3. Taylor

    Taylor Well-Known Member

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    Location:
    Indiana
    The salt and mineral for sheep is not quite the same as for goats; the goats can tolerate a little copper, sheep can't. Be sure to get sheep mineral and plain mixing salt. The only other thing is they can't have some of the supplements, like the Golden Goat Blend from Hoegger's, but Shetlands do fine without fancy fixins. Yearlings are kind of clueless at first, so make sure baby doesn't have an empty tummy - and they do really well on goat milk if, heaven forbid, you have to bottle feed one. But usually they get along just fine, and like to surprise you with lambs when you least expect them. They seem to take everything in stride, unlike us human moms who worry about the details. Speaking of which, that's the other great thing about Shetlands - no tail docking. Happy times.
     
  4. betty modin

    betty modin Well-Known Member

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    May 15, 2002
    Location:
    Western Oregon's Cascade Range
    I'm still waiting, they're getting fatter by the day!
    Already the three of them come to the fence and beg to be petted! Even the ram! Do they stay like this, the rams I mean? He's like a big dog, even pushes the ewes aside to get his chin scratched if he thinks I'm giving one of them more attention then he's getting. He isn't pushy toward me, and doesn't really want more than a good chin scratch-and his evening feed of course.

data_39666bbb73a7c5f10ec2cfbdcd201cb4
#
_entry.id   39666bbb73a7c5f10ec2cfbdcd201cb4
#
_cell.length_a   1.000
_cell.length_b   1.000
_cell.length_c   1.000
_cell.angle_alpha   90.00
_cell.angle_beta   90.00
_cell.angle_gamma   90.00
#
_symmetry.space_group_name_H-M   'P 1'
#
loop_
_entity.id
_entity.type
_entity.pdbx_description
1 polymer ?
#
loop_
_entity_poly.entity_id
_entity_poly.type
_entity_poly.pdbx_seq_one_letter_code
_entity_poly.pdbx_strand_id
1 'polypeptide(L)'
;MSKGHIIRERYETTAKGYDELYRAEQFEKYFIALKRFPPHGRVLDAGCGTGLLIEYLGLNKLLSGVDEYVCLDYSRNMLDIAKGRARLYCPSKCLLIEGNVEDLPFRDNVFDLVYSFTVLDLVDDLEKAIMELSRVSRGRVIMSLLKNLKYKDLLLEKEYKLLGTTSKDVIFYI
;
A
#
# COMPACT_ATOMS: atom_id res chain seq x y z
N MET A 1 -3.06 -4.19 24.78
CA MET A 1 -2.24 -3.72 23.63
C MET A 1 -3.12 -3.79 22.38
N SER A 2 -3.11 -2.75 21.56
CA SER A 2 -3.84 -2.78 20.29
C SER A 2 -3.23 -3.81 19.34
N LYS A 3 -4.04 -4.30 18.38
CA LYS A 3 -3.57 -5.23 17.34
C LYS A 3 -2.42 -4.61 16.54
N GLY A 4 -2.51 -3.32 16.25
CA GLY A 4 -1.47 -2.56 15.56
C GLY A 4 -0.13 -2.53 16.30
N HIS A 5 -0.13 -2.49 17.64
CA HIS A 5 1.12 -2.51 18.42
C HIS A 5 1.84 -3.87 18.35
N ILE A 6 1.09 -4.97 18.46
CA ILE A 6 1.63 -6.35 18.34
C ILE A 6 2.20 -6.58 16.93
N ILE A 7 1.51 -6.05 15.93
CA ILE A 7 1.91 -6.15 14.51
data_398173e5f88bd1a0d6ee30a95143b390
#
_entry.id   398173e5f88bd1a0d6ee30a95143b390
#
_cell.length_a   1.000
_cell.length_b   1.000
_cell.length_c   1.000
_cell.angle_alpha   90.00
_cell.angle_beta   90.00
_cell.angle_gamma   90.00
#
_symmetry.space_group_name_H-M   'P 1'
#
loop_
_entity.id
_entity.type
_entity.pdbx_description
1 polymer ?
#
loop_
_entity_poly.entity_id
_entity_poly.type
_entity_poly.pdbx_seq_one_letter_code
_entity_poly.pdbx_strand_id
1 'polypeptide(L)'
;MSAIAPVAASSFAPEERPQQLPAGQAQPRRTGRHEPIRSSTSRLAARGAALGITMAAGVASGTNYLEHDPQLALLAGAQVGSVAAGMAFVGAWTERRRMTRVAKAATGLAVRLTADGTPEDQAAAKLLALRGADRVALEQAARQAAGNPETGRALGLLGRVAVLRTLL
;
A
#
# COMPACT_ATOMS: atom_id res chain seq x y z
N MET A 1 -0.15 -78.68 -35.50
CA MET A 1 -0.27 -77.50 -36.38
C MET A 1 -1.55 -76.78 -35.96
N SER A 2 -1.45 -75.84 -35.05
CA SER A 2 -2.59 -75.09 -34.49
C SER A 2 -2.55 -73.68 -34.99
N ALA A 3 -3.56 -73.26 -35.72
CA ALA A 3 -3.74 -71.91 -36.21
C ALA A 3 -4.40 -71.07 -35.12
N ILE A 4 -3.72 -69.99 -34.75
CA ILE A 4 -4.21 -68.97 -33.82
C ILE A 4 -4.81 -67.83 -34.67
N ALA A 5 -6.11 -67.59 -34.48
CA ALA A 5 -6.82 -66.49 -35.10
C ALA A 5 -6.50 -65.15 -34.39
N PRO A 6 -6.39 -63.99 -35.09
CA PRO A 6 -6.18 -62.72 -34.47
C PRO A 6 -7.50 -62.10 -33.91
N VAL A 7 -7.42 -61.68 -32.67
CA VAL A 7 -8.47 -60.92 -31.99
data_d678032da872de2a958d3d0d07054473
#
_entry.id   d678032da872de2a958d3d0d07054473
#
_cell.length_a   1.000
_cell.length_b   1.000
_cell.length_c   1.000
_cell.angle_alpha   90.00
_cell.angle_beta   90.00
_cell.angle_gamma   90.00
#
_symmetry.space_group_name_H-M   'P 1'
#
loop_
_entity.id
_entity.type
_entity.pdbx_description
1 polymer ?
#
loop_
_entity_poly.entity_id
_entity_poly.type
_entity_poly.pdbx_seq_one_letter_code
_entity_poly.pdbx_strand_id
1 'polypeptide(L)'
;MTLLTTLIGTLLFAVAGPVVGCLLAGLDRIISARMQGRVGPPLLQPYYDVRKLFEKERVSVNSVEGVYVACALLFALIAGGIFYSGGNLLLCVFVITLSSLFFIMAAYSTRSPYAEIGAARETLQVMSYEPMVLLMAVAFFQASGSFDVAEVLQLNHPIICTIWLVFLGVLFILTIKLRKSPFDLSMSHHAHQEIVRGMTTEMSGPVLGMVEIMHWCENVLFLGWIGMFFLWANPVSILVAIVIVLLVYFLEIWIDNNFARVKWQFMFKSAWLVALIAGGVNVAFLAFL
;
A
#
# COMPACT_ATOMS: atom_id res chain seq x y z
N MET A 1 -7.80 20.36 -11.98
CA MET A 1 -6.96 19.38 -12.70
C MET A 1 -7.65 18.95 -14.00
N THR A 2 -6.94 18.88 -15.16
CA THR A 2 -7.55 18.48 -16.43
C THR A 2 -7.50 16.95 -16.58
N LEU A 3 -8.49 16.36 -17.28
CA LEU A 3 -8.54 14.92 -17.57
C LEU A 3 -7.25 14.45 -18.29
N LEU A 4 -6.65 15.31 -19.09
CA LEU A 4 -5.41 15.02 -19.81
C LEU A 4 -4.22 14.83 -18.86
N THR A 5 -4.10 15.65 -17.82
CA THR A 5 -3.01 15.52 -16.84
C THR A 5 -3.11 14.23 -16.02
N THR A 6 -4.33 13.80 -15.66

I've noticed that their vulvar area is getting looser and enlarged...is this an impending sign of lambing like it is with goats? I've got them penned at night in the barn...and out in the daytime. We've had weird spring weather, but predators is the concern. I figure tight fences and in the barn at night beats anything else I could do for them... I can hardly wait....I love babies...betty
     
  5. animal_kingdom

    animal_kingdom Well-Known Member

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    Mar 31, 2005
    Location:
    PA
    my sheep(katahdins), their vulva was "pushed out" quite a bit for about 2-3 weeks before they lambed. It just depends. I would imagine with any animal that the older they get, the more "relaxed" their bodies become and things sag and so forth more each year.

    We have an intercom in the barn and also in the house. We lock the intercom in the barn so it becomes only one way and we hear it in the house constantly until lambing and kidding season is over. Sometimes we catch a ewe but for the most part our sheep are quiet lambers. Mostly we hear after they give birth. The quiet baaaing of the mama to the baby over and over.

    Then we leave it on for about 1 month only at night. If something is out of place, the sheep and goats will get very fussy. I think a month after the last baby is born is good as a rule of thumb.

    Finally when the month is up...I get to sleep!

    Mama